When patients make their initial appointment at the private outpatient pelvic health office, they will be informed about a study looking for participants with pelvic pain that includes 4 weeks of free physical therapy care. If the patient is interested they will be given the researcher's email address and phone number to make appropriate arrangements. Once the potential participant contacts the researcher they will take part in a prescreening phone call. This prescreening call will assess their willingness to enroll in the study and ask preliminary inclusion criteria. This prescreening is necessary to allow participants to be taken off of the therapists' regular schedule and go onto the research schedule, allowing therapists to fill vacancies in their schedule if appropriate. If a participant emails or leaves a message, the researcher can call them to initiate the prescreening phone call. Potential subjects will be called a maximum of 2 times and up to 2 messages will be left for any potential subject that voiced interest by initiating contact with the researcher. If the individual does not wish to participate after hearing more details from the researcher or for some reason does not meet inclusion criteria, the only information collected from the prescreening phone call will be gender, age, race, ethnicity, and reason for exclusion so that the number of patients that were screened compared to the number of patients that were enrolled, per the CONSORT guidelines, can be tracked. No further data will be collected or recorded from this call as it is intended to assess interest level and inform potential subjects that they will be scheduling with a researcher instead of a clinician. Individuals who contact researchers showing interest in the study from physician referral will also provide their contact information in order to schedule their first appointment with the researchers. The information collected for prescreening or scheduling will only be shared with a small group of researchers in an encrypted file on a password protected computer. This file will be saved separately from any data collected by the study of enrolled participants. Enrolled subjects will be coded with a participant number as to not cross-identify with any record of contact information saved with the individual's name. An ABA single-subject research design will be used for this study. Participants will undergo 3-5 sessions of baseline testing based on the stabilization of the dependent variable, with two visits per week until stabilization. If stabilization of two of the three dependent variables (NPRS, muscle stiffness, and PPT) can not be met then the participant cannot continue into the intervention phase of the study. Then the participants will undergo four weeks of intervention, two times a week for a total of 8 intervention appointments. Dependent variables will be collected one and two weeks after the last intervention ends to establish if there is a continuation of the data trend without intervention taking place. 15 women with CPP will be recruited as previously discussed. The participant will also be asked to wear a mask during the testing procedures and wash your hands before starting the session. First, we will take the participants temperature and ask if they have any symptoms of COVID-19, prior to each appointment. The researcher(s) will wash their hands with soap using methods recommended by the CDC before and after the research sessions. If hand washing is not available, we will use and ask them to use hand sanitizer. The researchers will also limit the number of research team members present to one treating member. Unfortunately hands on intervention does not allow for social distancing. The researchers will conduct the study in a time efficient manner to minimize their time at the research site. The researcher(s) will wear masks during the entire study. If needed, the researchers will wear other PPE (personal protective equipment) such as laboratory coats or gowns, gloves, and eye protection during the study. When the researcher(s) must be in close proximity to the participants (e.g., performing the screening exam, performing manual therapy or dry needling), the researchers will have a face shield in addition to a mask. After the participant has met inclusion and exclusion criteria and is enrolled in the study by Investigator #1, the participant will answer demographic and health history (Appendix A), pain, (Appendix B and C), psychosocial (Appendix F and G) and function and disability outcome measures (Appendix E). Next, Investigator #2 will perform a pelvic floor muscle assessment (Appendix D) in a private room at the consent of the participant and after informing the participant of the entire exam. Clean technique will be used with the therapist using one gloved finger with lubrication. The therapist will visually observe automatic and volition actions of shortening and lengthening of the pelvic floor and intra-vaginally manually assess the muscle strength of the superficial muscles consistent with the International Continence Society muscle grading system. Then the levator ani muscles will be assessed for power and endurance. All pelvic floor muscle measurements will be taken at each visit in the baseline and intervention phases, but will not be used as an outcome measure that determines stabilization. Muscle stiffness measurements (Appendix C) will be collected using the MyotonPro by Investigator #1. MyotonPro measurements will be collected in the same order for each person to ensure similar resting time of each muscle. Testing will be done on the rectus femoris, adductor longus, lumbar paraspinals at levels L1/L2 and L4/L5 and the piriformis as these muscles were previously found to be significantly more stiff in those with CPP as compared to those without pelvic pain. Measurements of the individual muscles will be acquired on the more painful side if the participant is able to identify one, or by drawing a previously randomized card to determine the side of measurement. All measurements will be taken with the limb supported in a resting state. One measurement will be taken at each muscle due to previously acquired reliability measures. This measurement will establish if muscular stiffness is over 1 standard deviation (SD) above the average stiffness of a person without CPP, per muscle. If the person does have stiffness over 1SD, then dry needling will be performed on that muscle during the intervention phase of the study. Next, PPT measurements (Appendix C) will be taken to assess local sensitivity to pain and pressure to measure changes in central sensitization over time at all muscle sites. PPT will also be assessed directly after dry needling is performed in the intervention phase. PPT measurements will be taken at all muscle sites, even if they do not meet the threshold to perform dry needling. A digital pressure algometer (Wagner Force Ten FDX, Wagner Instruments, Greenwich, CT) will be used to assess PPT. The algometer will be held by an examiner directly perpendicular to the muscle belly of and advanced at a rate of approximately 5N/sec. Participants will be instructed to verbally signal when they first perceive the force exerted as painful or uncomfortable. After baseline measurements of pelvic floor muscle assessment, muscle stiffness, and PPT are complete, Investigator #1 will perform a standard lumbopelvic orthopedic exam (Appendix I). Based upon the preliminary MyotonPro testing and the orthopedic exam the intervention will be planned. This study is intended to replicate an individualized orthopedic plan of care using an impairment-based approach during the physical therapy evaluation. Since the intervention is based on what is found in the evaluation there is some discernment left up to the therapist. Standards will be established for each section of the orthopedic assessment in order to standardize which patient presentation gets what intervention as shown in Appendix J. The same order of care will be followed for each participant as well. Appendix J shows the possible interventions that can be performed based on each region of the evaluation. Documentation of the intervention and dosage will be recorded for each participant at each appointment. The participants will be seen 2 times a week for 4 weeks for the intervention phase of the the A-B-A design. Following the intervention portion of the study, the participant will come back for further dependent variable testing without intervention. The participant will return 1 time per week for 2 weeks. Measurements of PPT, muscle stiffness, NPRS, and pelvic floor and orthopedic function measurements will be taken at each visit through all phases of the study. Questionnaires such as the PFDI, CSI and BDI will be taken at the first baseline visit, last intervention visit and last follow-up visit since we do not expect these outcome measures to change from visit to visit.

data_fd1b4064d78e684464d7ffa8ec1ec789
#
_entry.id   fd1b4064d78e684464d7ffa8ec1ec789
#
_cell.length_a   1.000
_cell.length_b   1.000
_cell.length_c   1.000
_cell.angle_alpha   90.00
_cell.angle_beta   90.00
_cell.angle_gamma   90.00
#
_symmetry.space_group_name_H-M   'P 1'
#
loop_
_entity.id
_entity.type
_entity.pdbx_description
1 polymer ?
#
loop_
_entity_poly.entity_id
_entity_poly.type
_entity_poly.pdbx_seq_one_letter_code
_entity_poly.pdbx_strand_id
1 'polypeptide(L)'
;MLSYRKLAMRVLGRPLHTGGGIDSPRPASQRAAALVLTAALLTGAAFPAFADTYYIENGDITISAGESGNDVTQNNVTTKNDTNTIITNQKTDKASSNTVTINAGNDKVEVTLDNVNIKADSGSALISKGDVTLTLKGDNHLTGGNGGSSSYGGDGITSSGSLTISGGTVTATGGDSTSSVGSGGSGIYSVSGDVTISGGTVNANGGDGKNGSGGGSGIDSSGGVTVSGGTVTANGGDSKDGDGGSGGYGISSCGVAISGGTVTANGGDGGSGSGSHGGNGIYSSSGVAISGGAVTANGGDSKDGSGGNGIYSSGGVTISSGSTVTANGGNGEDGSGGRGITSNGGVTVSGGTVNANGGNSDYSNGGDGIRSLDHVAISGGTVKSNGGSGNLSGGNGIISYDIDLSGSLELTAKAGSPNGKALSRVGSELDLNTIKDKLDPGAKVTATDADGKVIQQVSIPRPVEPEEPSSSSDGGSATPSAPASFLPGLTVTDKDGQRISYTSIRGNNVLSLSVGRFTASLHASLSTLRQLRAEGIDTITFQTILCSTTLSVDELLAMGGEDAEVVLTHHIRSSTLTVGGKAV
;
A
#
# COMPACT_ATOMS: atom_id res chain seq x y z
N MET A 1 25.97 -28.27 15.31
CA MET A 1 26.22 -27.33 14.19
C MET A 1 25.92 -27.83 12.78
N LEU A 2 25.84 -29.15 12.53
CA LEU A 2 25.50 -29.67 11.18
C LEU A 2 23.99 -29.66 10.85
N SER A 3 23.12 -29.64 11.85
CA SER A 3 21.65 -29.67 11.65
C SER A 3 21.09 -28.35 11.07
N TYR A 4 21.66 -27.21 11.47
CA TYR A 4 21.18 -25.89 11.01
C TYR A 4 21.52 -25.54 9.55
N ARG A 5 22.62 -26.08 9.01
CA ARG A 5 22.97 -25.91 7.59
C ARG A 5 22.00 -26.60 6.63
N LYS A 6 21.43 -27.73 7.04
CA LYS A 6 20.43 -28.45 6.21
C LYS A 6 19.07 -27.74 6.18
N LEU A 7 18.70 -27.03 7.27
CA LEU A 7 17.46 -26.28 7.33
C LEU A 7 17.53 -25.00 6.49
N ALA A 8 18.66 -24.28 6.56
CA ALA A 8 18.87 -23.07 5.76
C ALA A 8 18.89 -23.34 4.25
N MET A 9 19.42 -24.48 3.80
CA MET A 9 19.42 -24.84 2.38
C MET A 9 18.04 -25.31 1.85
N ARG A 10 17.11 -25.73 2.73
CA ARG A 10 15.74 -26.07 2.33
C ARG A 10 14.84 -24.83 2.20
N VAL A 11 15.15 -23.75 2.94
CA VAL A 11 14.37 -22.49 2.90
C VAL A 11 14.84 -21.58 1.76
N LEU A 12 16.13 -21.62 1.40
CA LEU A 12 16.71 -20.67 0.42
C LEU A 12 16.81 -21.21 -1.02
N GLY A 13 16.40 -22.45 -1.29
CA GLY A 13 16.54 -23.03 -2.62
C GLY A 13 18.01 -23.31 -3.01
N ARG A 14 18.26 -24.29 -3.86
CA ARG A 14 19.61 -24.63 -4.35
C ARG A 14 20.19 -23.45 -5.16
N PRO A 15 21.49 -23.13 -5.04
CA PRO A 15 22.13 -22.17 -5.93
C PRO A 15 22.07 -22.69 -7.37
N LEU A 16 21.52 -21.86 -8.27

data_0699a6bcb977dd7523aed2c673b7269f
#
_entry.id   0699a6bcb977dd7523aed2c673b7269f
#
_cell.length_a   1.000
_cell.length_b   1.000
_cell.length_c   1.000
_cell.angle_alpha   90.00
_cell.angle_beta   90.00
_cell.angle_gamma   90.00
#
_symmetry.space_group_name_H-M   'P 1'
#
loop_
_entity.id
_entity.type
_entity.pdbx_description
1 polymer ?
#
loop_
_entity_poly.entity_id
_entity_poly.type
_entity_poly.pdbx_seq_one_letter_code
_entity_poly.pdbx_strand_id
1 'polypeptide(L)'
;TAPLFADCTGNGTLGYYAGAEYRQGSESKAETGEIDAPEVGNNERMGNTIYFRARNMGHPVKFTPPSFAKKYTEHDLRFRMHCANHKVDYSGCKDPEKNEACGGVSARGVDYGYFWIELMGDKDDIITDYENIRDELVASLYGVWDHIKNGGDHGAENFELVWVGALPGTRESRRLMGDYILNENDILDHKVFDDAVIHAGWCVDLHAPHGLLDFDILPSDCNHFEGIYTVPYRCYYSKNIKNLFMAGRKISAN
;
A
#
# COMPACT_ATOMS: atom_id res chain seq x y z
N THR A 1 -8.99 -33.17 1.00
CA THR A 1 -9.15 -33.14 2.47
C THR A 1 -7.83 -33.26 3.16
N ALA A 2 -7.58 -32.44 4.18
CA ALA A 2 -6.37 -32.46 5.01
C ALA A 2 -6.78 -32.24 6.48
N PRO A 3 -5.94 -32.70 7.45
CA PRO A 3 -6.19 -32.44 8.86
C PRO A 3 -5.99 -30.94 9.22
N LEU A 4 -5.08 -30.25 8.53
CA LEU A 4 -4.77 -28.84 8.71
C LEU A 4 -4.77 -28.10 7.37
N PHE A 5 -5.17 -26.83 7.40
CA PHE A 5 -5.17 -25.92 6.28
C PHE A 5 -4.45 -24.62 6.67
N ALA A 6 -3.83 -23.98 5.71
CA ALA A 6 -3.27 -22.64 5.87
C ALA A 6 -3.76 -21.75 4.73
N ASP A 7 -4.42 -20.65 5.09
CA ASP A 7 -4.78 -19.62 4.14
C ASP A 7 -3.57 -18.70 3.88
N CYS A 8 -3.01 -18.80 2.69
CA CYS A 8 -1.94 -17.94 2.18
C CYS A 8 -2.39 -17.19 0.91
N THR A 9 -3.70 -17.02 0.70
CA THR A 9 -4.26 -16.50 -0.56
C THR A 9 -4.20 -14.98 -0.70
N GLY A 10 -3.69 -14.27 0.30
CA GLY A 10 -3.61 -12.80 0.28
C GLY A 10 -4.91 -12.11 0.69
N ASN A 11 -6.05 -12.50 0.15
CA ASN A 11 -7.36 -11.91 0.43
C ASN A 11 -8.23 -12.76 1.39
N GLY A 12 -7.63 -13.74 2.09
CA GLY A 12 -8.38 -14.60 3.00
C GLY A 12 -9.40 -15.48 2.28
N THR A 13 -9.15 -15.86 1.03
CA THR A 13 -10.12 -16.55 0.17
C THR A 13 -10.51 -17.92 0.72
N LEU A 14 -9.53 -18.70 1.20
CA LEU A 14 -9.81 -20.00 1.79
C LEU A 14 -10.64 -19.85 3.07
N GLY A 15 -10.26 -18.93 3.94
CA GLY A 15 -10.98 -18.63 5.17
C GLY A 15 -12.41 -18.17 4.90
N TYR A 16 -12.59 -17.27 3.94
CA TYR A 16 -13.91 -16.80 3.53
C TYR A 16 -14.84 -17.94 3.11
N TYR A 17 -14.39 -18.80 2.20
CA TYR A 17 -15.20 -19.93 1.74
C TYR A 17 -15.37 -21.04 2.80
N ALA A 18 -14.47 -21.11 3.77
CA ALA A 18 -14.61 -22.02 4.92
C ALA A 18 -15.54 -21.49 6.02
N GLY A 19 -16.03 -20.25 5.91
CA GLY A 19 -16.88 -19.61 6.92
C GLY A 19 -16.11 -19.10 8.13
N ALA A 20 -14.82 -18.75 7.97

Inclusion Criteria: - identified as female at birth and currently identifies as female - between the ages of 18 and 50 - self identified pelvic pain for over 3 months and currently experiencing pain in the last week - pain is non-cyclical in nature - pain is located between the ilium, the umbilicus and pubic bone to include the vulva. - (Speer et al. 2016) Exclusion Criteria: - Participants will be excluded if they are experiencing pain due to reasons that are known to be inappropriate for orthopedic treatment such as acute fracture or malignancy, have a systemic condition which effects muscle stiffness measurements or meets a criteria that would change the validity or reliability of instrumentation, or have a medically serious reason for pelvic pain to include infection or neoplasm. Exclusion criteria includes: - body mass index >31(Bizzini & Mannion 2003) - recent [3 month] history of pelvic surgery - history of systemic inflammatory disease - known pregnancy - inability to lie prone, side and/or back for positioning of MyotonPro measurements or dry needling - Inability to read and understand English - current infection or neoplasm - history of radiation therapy to any of the tissues being measured, (Lawrence et al. 2012) - current fracture of lumbar spine, pelvis, hips or lower extremity - received dry needling, injections, or soft-tissue mobilization of areas being measured within the past 4 weeks - less than 6 months postpartum (Romano et al. 2010) Additional exclusion criteria has been added due to the dry needling intervention. Exclusion criteria pertaining to dry needling includes: - not giving consent to dry needling, having a needle phobia - having a history of negative reaction to needling (or injection) in the past - using anticoagulant therapy - needling into an area or limb with lymphoedema as patients with lymphoedema may be more susceptible to infection - abnormal bleeding tendency, thrombocytopenia, - immunocompromised patients from disease (e.g. Blood borne disease, Cancer, HIV, AIDS, Hepatitis, bacterial endocarditis, incompetent heart valve or valve replacements etc.) - immunocompromised from immunosuppression therapy or on cancer therapy - acute immune disorders (E.G. acute states of rheumatoid arthritis, current infection, local or systemic etc.) - has vascular Disease - has epilepsy